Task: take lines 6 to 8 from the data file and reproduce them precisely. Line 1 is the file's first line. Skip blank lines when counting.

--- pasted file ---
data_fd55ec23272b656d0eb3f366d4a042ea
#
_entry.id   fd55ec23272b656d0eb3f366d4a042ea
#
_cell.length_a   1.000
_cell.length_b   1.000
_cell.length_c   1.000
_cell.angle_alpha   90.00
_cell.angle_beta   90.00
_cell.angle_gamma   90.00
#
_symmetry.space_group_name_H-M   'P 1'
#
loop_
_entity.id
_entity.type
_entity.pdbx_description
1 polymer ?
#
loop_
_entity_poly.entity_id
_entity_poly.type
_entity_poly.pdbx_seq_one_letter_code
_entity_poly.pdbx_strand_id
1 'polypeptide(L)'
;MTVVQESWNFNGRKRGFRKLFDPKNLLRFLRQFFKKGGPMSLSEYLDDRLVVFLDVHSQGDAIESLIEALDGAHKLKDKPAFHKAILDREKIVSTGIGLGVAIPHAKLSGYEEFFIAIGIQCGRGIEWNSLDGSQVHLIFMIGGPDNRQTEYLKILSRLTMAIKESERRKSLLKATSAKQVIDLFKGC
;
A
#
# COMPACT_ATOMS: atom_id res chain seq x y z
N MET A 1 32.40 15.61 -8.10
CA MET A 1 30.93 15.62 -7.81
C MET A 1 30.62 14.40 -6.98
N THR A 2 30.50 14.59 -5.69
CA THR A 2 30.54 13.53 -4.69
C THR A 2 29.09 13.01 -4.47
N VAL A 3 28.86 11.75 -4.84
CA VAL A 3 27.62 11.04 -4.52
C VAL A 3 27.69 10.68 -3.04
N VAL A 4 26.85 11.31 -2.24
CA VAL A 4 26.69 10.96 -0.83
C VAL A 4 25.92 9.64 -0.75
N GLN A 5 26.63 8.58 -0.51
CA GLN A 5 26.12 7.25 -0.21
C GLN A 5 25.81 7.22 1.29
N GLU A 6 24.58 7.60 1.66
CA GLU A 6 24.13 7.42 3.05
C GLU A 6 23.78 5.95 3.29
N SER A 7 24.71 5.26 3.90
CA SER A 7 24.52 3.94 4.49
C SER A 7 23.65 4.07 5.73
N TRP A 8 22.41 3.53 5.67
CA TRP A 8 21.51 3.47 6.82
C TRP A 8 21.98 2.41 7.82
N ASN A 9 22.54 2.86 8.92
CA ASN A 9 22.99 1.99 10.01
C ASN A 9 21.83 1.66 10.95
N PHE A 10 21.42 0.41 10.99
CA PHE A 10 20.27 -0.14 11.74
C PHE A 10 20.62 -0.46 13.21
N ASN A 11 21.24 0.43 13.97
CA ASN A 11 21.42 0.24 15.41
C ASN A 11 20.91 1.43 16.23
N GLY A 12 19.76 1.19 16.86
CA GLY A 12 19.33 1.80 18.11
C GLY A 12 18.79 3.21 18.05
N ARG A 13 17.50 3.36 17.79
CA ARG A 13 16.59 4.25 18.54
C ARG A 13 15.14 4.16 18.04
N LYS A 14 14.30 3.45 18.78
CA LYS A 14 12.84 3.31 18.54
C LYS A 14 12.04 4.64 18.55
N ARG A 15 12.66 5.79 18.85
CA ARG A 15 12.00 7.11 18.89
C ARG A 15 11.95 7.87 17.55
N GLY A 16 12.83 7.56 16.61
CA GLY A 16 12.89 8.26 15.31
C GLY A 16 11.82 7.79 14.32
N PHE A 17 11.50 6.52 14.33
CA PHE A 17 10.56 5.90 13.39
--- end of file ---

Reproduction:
_cell.length_b   1.000
_cell.length_c   1.000
_cell.angle_alpha   90.00